Some Thoughts on Economic Development for Virginia and the GWR

Economic development is just plain hard work.  It doesn’t come from adopting the flavor of the day or the latest idea.  It comes when a region focuses its efforts on creating business and structural advantages to (i) produce high value- added products that are unique and (ii) are not replicable elsewhere.  Economic development requires establishing a long term infrastructure that creates a community and livelihoods for its citizens. It takes time to do properly.

I am reminded of this most of all when I look at our region’s approach to economic diversification and technology startups.  When I was an international hedge fund trader years ago, my colleagues and I took comfort in the phrase “the trend is your friend.” Nothing was easier for us than jumping on a market trend and riding the momentum.  As long as we jumped on early, and jumped off while others were jumping in, we made money.  It wasn’t our job to think long term – it was our job to find short term momentum in markets and benefit from it.  These days, momentum trading dominates not only the financial markets but also the expectations of investors generally.  Momentum trading has fed into the venture capital industry too; venture capital floods into startups[V1]  in industries that promise momentum towards a quick exit. This has resulted in a skewing of which types of startups get funded, and in what industries entrepreneurs looking for quick riches start companies.

Looking at digital media startups or cybersecurity startups as the path to regional growth is seductive but it’s a view that confuses current momentum driven by the venture capital market with long term economic development opportunities.  It’s easy to go with the prevailing trend, and as is the case with every momentum-based trend, some people will make lots of money.  But the real question people should be asking is this:  “Why can you start a software company with $25,000 and a case of Red Bull”?  You can do it because software is becoming a commodity.  As a member of the faculty at one of our region’s leading business schools, I can tell you that it’s a settled principle that when an industry is based on a commodity product, the way to succeed is through scale and controlling costs.  This explains why so many software startups now develop technology in emerging economies and why the Internet (mobile and fixed) is becoming so concentrated in Google, MSFT, Comcast and a few others.  It also should be a warning that when an industry commoditizes it becomes much harder for startups to become large independent businesses – they cannot acquire sufficient profits to be sustainable.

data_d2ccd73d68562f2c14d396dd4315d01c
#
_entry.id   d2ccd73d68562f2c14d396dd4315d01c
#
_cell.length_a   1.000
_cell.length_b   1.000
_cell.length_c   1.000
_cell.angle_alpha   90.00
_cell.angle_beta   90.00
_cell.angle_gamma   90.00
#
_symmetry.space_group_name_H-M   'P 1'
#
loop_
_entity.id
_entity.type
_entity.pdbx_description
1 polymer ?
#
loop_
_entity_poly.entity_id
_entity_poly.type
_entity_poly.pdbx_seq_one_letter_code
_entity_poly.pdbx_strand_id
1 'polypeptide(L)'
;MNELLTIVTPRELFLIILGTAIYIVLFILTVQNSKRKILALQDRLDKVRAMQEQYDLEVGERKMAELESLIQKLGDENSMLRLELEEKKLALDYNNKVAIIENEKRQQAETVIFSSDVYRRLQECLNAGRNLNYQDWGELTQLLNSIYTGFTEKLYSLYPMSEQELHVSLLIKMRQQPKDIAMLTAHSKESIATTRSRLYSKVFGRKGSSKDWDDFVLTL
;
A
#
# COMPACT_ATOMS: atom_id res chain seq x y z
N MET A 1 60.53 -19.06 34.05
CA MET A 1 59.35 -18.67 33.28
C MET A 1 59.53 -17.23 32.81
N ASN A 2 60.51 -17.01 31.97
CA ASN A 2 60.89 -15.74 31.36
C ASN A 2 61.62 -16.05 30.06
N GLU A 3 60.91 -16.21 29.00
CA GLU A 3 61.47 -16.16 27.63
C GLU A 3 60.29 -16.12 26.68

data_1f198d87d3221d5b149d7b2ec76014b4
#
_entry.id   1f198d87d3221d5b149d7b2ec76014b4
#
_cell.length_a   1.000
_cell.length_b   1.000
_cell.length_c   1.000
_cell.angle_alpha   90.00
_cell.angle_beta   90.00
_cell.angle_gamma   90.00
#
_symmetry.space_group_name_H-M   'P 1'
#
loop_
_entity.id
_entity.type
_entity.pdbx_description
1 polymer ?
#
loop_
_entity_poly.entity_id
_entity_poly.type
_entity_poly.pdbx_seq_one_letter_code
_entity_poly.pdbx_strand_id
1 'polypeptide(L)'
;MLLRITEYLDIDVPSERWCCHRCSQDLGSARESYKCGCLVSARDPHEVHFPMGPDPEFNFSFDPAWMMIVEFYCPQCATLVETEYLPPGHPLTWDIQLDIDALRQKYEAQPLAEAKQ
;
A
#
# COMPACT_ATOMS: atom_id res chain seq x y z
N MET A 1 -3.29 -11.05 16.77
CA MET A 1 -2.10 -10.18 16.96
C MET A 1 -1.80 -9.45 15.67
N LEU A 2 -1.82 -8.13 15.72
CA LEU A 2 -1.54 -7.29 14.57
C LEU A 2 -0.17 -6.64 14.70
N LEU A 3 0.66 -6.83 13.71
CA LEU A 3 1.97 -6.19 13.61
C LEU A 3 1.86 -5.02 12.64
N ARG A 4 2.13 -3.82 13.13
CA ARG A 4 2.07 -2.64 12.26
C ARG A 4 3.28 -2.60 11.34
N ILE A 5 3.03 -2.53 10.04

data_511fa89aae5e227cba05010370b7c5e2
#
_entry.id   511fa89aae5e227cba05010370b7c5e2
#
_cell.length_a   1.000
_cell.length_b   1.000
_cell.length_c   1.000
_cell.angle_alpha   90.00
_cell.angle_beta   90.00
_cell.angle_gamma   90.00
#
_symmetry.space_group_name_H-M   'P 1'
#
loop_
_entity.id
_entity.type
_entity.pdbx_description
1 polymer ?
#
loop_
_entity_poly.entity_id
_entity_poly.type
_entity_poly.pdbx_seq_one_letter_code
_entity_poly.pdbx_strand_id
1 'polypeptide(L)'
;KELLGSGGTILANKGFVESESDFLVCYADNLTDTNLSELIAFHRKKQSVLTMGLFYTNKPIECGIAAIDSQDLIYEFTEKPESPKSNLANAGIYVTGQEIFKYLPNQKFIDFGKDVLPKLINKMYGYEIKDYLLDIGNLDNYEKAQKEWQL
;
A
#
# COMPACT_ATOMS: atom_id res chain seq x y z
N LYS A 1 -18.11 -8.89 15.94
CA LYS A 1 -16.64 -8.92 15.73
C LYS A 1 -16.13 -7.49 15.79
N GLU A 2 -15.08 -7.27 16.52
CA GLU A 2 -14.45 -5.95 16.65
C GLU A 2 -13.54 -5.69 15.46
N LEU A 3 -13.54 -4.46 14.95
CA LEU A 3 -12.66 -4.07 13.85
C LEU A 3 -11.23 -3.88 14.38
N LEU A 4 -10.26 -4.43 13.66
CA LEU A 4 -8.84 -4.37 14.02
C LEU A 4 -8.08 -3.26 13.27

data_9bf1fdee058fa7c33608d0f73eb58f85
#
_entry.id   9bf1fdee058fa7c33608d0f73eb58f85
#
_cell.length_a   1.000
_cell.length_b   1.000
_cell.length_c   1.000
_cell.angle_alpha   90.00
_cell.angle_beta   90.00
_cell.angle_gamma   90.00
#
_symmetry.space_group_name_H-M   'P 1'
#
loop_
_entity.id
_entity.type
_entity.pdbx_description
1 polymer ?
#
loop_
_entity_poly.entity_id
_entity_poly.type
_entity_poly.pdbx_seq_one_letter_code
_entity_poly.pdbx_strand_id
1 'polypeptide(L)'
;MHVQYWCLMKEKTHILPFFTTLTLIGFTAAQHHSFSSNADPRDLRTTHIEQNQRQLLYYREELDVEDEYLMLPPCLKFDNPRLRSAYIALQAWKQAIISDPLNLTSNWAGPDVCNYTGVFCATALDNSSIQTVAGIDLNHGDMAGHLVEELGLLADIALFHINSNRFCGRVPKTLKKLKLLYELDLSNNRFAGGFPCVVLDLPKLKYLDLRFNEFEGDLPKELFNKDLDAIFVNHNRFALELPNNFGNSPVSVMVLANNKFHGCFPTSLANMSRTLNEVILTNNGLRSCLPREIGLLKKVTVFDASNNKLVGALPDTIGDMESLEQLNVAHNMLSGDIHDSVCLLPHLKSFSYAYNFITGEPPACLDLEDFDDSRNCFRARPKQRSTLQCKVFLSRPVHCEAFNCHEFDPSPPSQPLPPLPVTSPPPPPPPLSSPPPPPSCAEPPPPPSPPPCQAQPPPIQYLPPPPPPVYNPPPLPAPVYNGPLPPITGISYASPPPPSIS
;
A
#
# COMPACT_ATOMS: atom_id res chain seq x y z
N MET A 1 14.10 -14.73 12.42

As I read about the changes in DOD Budgets, announcement of DC-government funded digital tech investment, and calls for economic diversification, I see a worrisome congruence in thinking: people are mistaking transitory momentum in startup activity for an enduring long term opportunity.

Our region has the highest concentration of scientific funding and researchers in the United States.  Our nation’s federally funded R&D has fostered and funded the development of every important technological trend in our nation since the creation of the transcontinental railroads.  Countless innovations that you know about (Siri, GPS, semiconductors, and biotechnology) and some you don’t (driverless cars[V2] , artificial limbs, bendable metals, and proteomics) are being developed every year under the guidance of our national security agencies.  When new technologies come to market they are unique and command high value added pricing. They are not commodities.  They become the backbones of new industries, and very, very rewarding for the entrepreneurs and regions that foster them.

Working to create new industries is much harder than following momentum, but ultimately it is more profitable.  By focusing our region’s efforts on mining the technology and innovations currently being funded by our national security agencies, we create the possibility for our region to be the leader in the establishment of new industries, with high value added jobs and startups.  Much of the technology that will shape the next 30 years of our nation’s economy is being developed in our midst.  Shouldn’t we focus on commercializing it?